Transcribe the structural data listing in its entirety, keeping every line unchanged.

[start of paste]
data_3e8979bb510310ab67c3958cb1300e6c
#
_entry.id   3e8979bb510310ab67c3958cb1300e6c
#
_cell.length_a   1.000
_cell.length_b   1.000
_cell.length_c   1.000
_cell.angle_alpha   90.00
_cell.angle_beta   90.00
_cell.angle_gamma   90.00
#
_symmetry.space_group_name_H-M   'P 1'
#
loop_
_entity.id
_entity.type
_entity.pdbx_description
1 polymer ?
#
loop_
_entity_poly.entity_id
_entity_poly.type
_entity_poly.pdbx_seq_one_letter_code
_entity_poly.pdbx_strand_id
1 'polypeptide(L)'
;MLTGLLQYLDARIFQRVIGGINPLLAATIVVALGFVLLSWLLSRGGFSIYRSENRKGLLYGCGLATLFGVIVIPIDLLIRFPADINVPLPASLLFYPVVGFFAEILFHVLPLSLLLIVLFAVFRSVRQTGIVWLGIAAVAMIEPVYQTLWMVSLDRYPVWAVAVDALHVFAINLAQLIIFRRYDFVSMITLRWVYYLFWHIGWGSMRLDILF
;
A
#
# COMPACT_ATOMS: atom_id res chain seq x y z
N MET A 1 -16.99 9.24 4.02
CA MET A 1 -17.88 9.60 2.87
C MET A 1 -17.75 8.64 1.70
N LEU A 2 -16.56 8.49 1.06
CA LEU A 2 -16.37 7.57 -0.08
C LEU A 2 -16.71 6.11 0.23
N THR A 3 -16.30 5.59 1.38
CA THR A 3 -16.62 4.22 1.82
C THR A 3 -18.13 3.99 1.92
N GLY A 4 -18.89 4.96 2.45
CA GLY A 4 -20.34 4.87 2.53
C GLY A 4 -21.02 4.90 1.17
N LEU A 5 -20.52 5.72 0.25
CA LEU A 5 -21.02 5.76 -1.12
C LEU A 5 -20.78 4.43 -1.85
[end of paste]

data_3e8979bb510310ab67c3958cb1300e6c
#
_entry.id   3e8979bb510310ab67c3958cb1300e6c
#
_cell.length_a   1.000
_cell.length_b   1.000
_cell.length_c   1.000
_cell.angle_alpha   90.00
_cell.angle_beta   90.00
_cell.angle_gamma   90.00
#
_symmetry.space_group_name_H-M   'P 1'
#
loop_
_entity.id
_entity.type
_entity.pdbx_description
1 polymer ?
#
loop_
_entity_poly.entity_id
_entity_poly.type
_entity_poly.pdbx_seq_one_letter_code
_entity_poly.pdbx_strand_id
1 'polypeptide(L)'
;MLTGLLQYLDARIFQRVIGGINPLLAATIVVALGFVLLSWLLSRGGFSIYRSENRKGLLYGCGLATLFGVIVIPIDLLIRFPADINVPLPASLLFYPVVGFFAEILFHVLPLSLLLIVLFAVFRSVRQTGIVWLGIAAVAMIEPVYQTLWMVSLDRYPVWAVAVDALHVFAINLAQLIIFRRYDFVSMITLRWVYYLFWHIGWGSMRLDILF
;
A
#
# COMPACT_ATOMS: atom_id res chain seq x y z
N MET A 1 -16.99 9.24 4.02
CA MET A 1 -17.88 9.60 2.87
C MET A 1 -17.75 8.64 1.70
N LEU A 2 -16.56 8.49 1.06
CA LEU A 2 -16.37 7.57 -0.08
C LEU A 2 -16.71 6.11 0.23
N THR A 3 -16.30 5.59 1.38
CA THR A 3 -16.62 4.22 1.82
C THR A 3 -18.13 3.99 1.92
N GLY A 4 -18.89 4.96 2.45
CA GLY A 4 -20.34 4.87 2.53
C GLY A 4 -21.02 4.90 1.17
N LEU A 5 -20.52 5.72 0.25
CA LEU A 5 -21.02 5.76 -1.12
C LEU A 5 -20.78 4.43 -1.85